On thin iceA latest study shows expanding icy ponds on debris-covered Himalayan glaciers could be key for future water issues
The country may be too occupied with its heated politics to take note of its frozen resources in the Himalayan glaciers. But if a recent scientific finding in the Everest region is any indication, the ultra-frigid zone could play a huge role in the politics not just of the country, but of the entire region in the future.
The study on the Khumbu glacier has found that hundreds of icy ponds on Himalayan glaciers could hold the key for the region’s future water security. It says the icy ponds on debris-covered glaciers have been found to retain and release waters, regulating flow to downstream rivers that serve as lifelines to millions of people. Scientists involved in the study say these ponds could become more void and porous to hold more water in the future.
Solving a mystery
The findings have come against the backdrop of scientists’ struggle to establish where the water from accelerated glacial-melt in the Himalayas was going. In 2014, while releasing the fifth assessment report of the Intergovernmental Panel on Climate Change, the UN-body on climate science, lead authors of its cryosphere chapter told me that the whereabouts of the excess meltwater of the Himalayas was a mystery.
This latest study on the Khumbu glacier may have partially solved that puzzle.
“The hydrological role of ponds and debris may become more significant in the future,” the study’s lead author Tristram Irvine-Fynne, a glaciologist from the Aberystwyth University in the UK said in an interview I did for the BBC. “By understanding these processes we can become more confident in our predictions of water security and ecosystem response in the Himalaya.”
The findings of the study have been published in the journal, Geophysical Research Letters.
The scientists who did the field study on the Khumbu glacier found that the ponds caused some delays in meltwater delivery to the glacier’s margin. “The pattern of meltwater flow decline or the ‘flow recession” was really intriguing and didn’t seem to match the patterns that have been reported for clean ice glaciers in the Alps or Svalbard in the Arctic Circle,” said Dr Irvine-Fynne. Unlike in debris-covered glaciers, meltwater from clean glaciers—like the ones found in the poles—usually flow directly into rivers.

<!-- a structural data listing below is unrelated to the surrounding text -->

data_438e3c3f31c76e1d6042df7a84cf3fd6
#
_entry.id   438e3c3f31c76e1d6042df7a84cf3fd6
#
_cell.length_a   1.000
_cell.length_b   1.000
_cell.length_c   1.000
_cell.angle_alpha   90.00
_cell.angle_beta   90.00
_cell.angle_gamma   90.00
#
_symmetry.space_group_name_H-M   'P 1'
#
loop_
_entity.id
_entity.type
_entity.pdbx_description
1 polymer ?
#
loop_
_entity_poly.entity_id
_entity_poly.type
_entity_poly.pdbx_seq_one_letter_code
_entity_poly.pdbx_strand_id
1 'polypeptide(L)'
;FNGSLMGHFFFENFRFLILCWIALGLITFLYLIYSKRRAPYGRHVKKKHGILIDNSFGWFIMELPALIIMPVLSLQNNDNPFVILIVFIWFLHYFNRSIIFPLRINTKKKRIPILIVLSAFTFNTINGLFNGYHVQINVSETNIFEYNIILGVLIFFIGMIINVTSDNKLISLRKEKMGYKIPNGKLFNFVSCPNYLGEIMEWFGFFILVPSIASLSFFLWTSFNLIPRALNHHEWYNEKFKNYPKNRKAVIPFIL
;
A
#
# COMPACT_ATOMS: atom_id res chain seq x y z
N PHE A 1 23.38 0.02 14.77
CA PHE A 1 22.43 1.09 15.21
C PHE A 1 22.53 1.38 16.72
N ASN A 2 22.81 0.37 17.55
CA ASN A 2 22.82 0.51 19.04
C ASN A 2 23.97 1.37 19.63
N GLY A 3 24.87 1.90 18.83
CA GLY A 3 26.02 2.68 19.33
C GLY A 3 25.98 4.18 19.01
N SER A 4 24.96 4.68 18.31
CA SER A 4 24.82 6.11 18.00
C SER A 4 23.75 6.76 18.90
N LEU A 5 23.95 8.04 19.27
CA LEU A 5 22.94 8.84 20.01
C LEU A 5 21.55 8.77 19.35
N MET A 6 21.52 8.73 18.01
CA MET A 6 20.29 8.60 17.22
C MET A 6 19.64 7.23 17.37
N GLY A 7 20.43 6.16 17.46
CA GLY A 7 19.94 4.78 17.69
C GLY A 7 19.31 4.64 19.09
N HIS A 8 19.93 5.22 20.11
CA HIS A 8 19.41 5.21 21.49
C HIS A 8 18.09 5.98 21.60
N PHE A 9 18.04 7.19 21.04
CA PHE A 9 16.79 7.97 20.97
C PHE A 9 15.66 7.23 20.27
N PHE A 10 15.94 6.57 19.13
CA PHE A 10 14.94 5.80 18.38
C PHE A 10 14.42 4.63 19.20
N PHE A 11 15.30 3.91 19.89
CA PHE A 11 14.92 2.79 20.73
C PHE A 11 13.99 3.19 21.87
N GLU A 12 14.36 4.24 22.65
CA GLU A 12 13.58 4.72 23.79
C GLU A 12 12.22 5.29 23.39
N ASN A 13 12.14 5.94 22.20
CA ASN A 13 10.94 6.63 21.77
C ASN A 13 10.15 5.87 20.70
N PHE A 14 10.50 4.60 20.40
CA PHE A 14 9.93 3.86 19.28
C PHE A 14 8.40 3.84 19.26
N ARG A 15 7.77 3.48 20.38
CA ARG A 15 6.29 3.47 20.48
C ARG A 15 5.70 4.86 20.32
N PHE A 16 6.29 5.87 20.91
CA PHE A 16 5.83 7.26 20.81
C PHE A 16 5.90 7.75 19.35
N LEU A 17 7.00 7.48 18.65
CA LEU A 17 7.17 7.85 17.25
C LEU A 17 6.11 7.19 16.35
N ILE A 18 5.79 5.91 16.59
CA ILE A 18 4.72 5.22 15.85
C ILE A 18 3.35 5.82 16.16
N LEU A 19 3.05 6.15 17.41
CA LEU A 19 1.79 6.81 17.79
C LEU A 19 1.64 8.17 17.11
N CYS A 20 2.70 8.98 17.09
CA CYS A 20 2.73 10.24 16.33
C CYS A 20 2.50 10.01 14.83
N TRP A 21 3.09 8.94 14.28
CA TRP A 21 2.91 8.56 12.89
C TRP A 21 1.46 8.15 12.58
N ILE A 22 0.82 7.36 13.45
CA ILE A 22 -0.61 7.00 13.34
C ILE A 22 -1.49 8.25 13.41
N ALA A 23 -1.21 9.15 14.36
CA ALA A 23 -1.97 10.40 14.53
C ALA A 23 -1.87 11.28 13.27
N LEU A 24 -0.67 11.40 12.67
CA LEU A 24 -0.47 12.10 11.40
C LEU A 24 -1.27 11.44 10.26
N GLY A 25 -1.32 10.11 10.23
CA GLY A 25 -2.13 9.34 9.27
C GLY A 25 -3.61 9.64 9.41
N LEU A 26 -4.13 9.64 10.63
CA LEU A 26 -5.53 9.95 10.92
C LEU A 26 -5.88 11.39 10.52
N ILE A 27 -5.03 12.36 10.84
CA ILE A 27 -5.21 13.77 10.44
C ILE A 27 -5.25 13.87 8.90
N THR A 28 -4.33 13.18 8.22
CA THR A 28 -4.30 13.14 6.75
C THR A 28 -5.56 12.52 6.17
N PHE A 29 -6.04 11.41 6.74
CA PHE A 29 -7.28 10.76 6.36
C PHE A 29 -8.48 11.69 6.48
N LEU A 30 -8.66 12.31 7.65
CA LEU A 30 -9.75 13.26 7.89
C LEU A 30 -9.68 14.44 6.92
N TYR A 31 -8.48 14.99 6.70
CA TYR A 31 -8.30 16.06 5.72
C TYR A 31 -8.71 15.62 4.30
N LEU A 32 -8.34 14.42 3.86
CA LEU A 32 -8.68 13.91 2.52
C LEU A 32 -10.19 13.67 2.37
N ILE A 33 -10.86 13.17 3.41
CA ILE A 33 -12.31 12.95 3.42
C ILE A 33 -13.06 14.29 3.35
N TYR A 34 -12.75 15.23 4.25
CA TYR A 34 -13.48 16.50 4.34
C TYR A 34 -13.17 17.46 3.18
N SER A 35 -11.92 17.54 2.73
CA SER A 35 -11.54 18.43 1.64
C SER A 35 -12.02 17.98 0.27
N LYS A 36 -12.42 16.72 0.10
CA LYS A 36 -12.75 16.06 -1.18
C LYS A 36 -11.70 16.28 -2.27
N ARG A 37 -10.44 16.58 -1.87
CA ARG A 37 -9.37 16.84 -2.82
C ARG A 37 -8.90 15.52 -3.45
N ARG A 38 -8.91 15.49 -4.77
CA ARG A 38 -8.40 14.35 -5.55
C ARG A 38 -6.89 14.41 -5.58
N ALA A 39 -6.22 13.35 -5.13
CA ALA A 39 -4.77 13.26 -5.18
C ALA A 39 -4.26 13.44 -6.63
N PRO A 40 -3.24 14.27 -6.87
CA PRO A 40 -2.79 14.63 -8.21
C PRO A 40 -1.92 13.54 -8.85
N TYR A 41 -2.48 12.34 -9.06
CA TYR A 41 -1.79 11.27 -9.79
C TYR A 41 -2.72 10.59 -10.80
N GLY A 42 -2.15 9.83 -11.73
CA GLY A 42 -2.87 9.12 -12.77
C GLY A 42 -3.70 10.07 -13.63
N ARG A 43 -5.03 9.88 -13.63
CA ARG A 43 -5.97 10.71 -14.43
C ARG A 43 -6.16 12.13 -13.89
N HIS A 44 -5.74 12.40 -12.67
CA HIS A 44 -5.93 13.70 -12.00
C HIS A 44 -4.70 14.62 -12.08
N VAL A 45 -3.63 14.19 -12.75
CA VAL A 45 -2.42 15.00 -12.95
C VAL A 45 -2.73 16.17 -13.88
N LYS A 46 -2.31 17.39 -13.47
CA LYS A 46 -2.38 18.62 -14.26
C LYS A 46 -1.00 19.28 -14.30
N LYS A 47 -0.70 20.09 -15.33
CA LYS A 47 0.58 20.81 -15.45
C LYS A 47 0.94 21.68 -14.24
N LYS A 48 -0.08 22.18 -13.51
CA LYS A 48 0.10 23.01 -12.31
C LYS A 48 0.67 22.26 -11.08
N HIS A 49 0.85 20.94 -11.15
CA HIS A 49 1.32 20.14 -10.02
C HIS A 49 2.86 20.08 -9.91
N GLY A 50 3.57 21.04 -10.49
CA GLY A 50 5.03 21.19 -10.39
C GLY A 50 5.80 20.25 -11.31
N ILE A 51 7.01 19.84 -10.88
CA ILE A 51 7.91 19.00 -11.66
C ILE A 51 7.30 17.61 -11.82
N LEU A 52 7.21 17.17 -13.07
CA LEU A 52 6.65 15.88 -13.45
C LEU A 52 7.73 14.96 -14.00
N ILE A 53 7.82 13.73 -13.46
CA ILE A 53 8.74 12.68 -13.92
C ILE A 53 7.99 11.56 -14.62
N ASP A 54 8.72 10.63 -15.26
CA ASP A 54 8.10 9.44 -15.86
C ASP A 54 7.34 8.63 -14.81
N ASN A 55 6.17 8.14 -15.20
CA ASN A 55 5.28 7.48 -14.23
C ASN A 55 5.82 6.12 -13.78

And it is not just about what is happening now; what could happen in the future is even more important, according to the researchers. “As these glaciers develop more and more of these ponds that we can see on the surface, they will also develop voids inside the ice as well and it will become more porous and it will be able to hold more and more of that water back,” said Duncan Quincy, another glaciologist of Leeds University who was also involved in the field study.
These scientists say icy ponds’ regulatory role as seen in the Everest region can be taken as a model for debris-covered glaciers in other parts of the Himalayas and, for that matter, also for other high mountains of the world.
Recent studies have shown several ponds and lakes have emerged, expanded and joined together on debris-covered glaciers of the Himalayas. Most of these have been linked to rising temperatures causing accelerated glacial meltdown. Another study in 2015 showed that the surface of the debris-covered Khumbu glacier in the Everest region has been declining at a rate of two metres per year.
Nearly 20 percent of the glaciers in the Himalayas are believed to be debris-covered while the figure for the Everest region is around 40 percent. There is no proper record of how many such ponds exist on the Himalayan glaciers. “The role debris covered glaciers are playing in the regulation of downstream water supply sounds entirely reasonable,” Alton Buyers, a glaciologist from University of Colorado, who was not involved in the study, told the BBC.
But he said the contribution of glacier melt to overall river water volume in the eastern Himalayas was very small. “The bulk of river water in Eastern Himalayas comes from monsoon precipitation from the lower watersheds,” he told me for a BBC report.
Accelerating risks of disaster
For Buyers, who has done several field studies of the Himalayan glaciers, the urgent issue in the wake of expanding ponds on debris-covered glaciers is water-related disaster. “Note that these supraglacial lakes are surficial expressions of a much more massive amount of water contained within the glacier,” he said. “Think of these debris covered glaciers as huge pieces of Swiss cheese, riddled with englacial conduits or caves and caverns that can become filled with water, many of them interconnected so that the sudden drainage of one can trigger the flooding of a dozen more.” Buyers said something like that did happen on the Lhotse glacier in 2016 and that such disasters are increasing in frequency.
Rising temperatures accelerating glacial-melt and dangerously filling up glacial lakes have already been a serious disaster risk in the Himalayas. And now coalescing ponds on glaciers appear to be making things worse.
While these are dangerous developments on the surface and inside glaciers, scientists say, changes might also be happening in the depths of the glacial ponds. They say rising temperatures warm the water of the ponds which means their beds will melt too, making them deeper and taking the water further down.
How much of such water is actually seeping into the ground, or how much of it will in the future?
“Actually how much of the water goes through the glacier down to sediment beneath and into the ground water reservoir and is released into the rivers much further downstream is still a big question,” said Dr Quincey.
The answer to that question will also hold the key for much of the future water availability in the region.
And that is where, experts say, water politics will shape the geopolitics.
Khadka is a BBC journalist based in London